Electric vehicle (EV) makers have asked Niti Aayog to formulate policies for giving incentives worth Rs 40,000 on every e-scooter to accelerate adoption of such vehicles powered by lithium battery.
In a letter to the government think-tank, Society of Manufacturers of Electric Vehicles (SMEV) said the more technologically advanced lithium battery powered scooter currently costs around Rs 80,000 and in order to push sales, cost of such two-wheelers needs to be brought down.
"We request Niti Aayog to formulate enabling policies that allow the government to implement one year incentive (2018) for any manufacturer who sells an e-scooter, fully CMVR certified and fitted with BIS certified lithium battery at an on road price of Rs 40,000 to the customer anywhere in India," SMEV Director-Corporate Affairs Sohinder Gill said.
The government can then pass on the Rs 40,000 subsidy (against Rs 22,000 at present) directly to the manufacturer, he added.
"One can then envision mass conversion to electric mobility due to the attractive proposition," Gill said.
Elaborating further, he said that a fixed price of Rs 40,000 will ensure that manufacturers do not take advantage of the subsidy to increase their margins.
Transfer of subsidy directly to manufacturers will ensure democratic access to subsidy for the actual electric two- wheeler use and reduce chances of graft and middlemen, Gill said.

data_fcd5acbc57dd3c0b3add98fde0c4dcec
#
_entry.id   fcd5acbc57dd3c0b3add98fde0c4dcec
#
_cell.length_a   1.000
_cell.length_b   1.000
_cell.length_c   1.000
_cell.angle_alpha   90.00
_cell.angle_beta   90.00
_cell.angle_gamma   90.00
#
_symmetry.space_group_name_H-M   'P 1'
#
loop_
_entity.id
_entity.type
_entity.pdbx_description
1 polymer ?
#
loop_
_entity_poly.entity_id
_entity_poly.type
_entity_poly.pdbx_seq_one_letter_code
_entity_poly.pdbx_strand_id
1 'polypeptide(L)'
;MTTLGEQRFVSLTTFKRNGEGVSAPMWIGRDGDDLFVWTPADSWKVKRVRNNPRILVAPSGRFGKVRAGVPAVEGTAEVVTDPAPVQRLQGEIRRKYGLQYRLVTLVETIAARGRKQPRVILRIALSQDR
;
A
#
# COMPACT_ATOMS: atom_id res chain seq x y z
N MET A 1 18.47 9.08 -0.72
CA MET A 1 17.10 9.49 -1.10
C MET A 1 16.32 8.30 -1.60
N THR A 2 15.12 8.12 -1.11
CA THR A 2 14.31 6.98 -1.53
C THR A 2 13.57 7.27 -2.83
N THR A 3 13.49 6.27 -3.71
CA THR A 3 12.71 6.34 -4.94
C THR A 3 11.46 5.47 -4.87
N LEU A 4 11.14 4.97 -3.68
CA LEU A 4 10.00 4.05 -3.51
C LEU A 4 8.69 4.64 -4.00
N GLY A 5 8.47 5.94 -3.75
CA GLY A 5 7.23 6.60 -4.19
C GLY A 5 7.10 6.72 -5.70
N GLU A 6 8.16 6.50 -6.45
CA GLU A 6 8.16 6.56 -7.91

The scheme can even be announced for six months extendable by another six months or for a fixed number of e- two-wheelers, he added.
"SMEV strongly believes that such an initiative would surely have a snowballing effect on the adoption of e-two wheelers," Gill said.
Despite efforts put in by the industry and government, sales of electric scooter remain abysmally low -- 15,000 to 20,000 units per year -- against whopping 1.7 crore petrol two-wheelers annually.
High price of lithium powered scooters, even after subsidy, is one of the main reasons for low sales. Currently, 99 per cent of the electric scooter sold are powered by low speed lead batteries due to affordability factor.
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